departments" visited the farm regularly to inspect
the farm's environment, the staff said.
Luminying's eggs are also available to ordinary
customers, though they cost about one third more
of the average market price.
agricultural product suppliers, one of the
long-time links in the special supply chain is
Tianyuan, a pickle supplier since the Qing Dynasty
emperors a century ago. The imperial practice was
restored in 1949, when Tianyuan was again picked
as a special supplier to central government
officials after the communists seized power
"We are very careful and serious about our
ingredients. We use real sugar, not cheap
sweeteners," said a staff of the company, who
declined to identify himself.
the writer Wang Shiwei, even in Yan'an different
standards of clothing and meals were given to
communist officials according to their rank.
Sidney Rittenberg, an American journalist who
joined Mao's Red Army, once described to media
that senior communist leaders including Mao and
Zhou Enlai enjoyed four dishes and one bowl of
soup at every meal in the Yan'an era.
practice evolved into the founding of Beijing Food
Supplying Station or the "No 34 Special Supply
Department" in downtown Beijing in 1955,
designated to source high-quality meat,
vegetables, cooking oil and confectionery from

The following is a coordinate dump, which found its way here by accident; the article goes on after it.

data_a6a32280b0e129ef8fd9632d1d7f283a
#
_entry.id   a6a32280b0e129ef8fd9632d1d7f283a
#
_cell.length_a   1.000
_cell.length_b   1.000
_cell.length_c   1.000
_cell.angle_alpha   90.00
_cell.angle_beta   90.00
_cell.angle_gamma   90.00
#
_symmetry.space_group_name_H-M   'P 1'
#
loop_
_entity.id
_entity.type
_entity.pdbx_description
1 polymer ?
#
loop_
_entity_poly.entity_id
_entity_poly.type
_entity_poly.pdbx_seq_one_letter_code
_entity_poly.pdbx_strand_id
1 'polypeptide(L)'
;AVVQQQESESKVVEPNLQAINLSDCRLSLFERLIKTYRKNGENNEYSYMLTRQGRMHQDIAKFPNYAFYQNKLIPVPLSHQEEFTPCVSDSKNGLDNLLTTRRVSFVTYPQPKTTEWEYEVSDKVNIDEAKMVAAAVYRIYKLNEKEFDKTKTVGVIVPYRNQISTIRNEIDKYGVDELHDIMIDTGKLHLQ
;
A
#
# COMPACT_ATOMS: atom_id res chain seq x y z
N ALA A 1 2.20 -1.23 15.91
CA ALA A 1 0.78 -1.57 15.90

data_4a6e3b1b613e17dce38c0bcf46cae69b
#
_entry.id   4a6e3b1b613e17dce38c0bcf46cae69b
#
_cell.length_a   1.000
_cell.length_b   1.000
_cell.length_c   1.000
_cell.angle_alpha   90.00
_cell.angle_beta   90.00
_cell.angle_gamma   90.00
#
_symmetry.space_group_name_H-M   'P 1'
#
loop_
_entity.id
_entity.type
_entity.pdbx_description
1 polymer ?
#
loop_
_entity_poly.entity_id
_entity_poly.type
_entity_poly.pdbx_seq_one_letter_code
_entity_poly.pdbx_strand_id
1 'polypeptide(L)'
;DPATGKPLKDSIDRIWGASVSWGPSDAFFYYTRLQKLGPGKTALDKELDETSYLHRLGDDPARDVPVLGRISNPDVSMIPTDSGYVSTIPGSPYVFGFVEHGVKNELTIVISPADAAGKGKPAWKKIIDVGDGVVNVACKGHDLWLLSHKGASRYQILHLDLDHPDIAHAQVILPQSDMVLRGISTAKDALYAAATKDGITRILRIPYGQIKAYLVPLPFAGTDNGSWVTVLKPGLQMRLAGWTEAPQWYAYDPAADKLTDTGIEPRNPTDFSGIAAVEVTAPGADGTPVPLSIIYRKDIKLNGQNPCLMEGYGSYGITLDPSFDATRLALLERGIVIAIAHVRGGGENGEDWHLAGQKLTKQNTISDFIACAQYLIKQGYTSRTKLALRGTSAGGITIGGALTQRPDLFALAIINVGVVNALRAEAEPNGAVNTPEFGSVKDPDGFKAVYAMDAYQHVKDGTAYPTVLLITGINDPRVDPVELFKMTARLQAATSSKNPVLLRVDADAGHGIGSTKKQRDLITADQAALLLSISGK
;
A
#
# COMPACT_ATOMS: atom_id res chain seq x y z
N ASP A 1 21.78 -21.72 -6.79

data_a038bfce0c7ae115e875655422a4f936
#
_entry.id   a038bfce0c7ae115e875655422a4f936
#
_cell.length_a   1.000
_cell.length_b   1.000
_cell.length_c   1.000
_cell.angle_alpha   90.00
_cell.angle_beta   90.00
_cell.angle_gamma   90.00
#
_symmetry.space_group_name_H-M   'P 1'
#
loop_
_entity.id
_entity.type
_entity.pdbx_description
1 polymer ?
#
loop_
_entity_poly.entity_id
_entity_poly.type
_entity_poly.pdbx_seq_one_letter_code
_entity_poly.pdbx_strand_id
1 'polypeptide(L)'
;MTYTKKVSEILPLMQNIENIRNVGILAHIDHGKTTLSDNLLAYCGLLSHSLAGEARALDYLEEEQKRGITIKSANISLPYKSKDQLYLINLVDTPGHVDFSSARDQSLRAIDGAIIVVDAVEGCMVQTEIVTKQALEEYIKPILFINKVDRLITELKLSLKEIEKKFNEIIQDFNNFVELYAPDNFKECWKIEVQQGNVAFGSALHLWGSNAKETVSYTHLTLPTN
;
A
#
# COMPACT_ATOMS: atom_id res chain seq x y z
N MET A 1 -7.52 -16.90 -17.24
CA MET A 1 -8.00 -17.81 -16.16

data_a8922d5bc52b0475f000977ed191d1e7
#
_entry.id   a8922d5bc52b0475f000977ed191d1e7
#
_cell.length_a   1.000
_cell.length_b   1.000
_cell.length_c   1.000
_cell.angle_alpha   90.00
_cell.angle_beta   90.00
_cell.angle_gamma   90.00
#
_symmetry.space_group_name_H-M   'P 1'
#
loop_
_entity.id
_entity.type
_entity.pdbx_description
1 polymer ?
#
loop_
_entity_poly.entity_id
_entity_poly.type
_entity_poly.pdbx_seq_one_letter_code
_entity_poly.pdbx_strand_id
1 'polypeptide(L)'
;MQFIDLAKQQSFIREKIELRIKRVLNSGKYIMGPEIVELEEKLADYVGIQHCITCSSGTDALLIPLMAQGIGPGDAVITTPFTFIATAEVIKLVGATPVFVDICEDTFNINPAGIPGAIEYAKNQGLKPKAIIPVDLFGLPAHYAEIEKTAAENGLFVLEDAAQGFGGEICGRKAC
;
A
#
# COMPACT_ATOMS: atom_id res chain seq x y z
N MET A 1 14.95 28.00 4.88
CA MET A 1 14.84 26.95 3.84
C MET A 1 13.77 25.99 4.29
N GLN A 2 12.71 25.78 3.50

"Special supply was never
been a small business," wrote Gao Zhiyong, a
former official at Beijing's Second Commercial
Bureau, in an article published in 2007. Gao
explained that safety, high quality and
convenience were the three priorities for
specially supplied goods. The family backgrounds
of all the staffers in the system were thoroughly
checked, the article said.
As the public
grows more frustrated over the food safety issue,
recent exposure given to the special supply chain
has sparked anger and doubt over the government's
determination to tackle the problem. According to
the State Council's Food Safety Committee, set up
in February last year, at least 130,000 unsafe
food cases involving illegal activities were
uncovered last year.
In the past two
months, stories and commentaries in media and the
Internet concerning the special supply system have
aroused widespread criticism.
"This is a
revival of feudal privileges for
capitalist-officials," a Shanghai reader commented
on Caixin's website.
Given the rising
public frustration, perhaps Beijing would be
better advised to ensure local governments are
enforcing food safety standards - rather than
making sure they are well fed.
Yvonne Su is a freelance
journalist based in Beijing.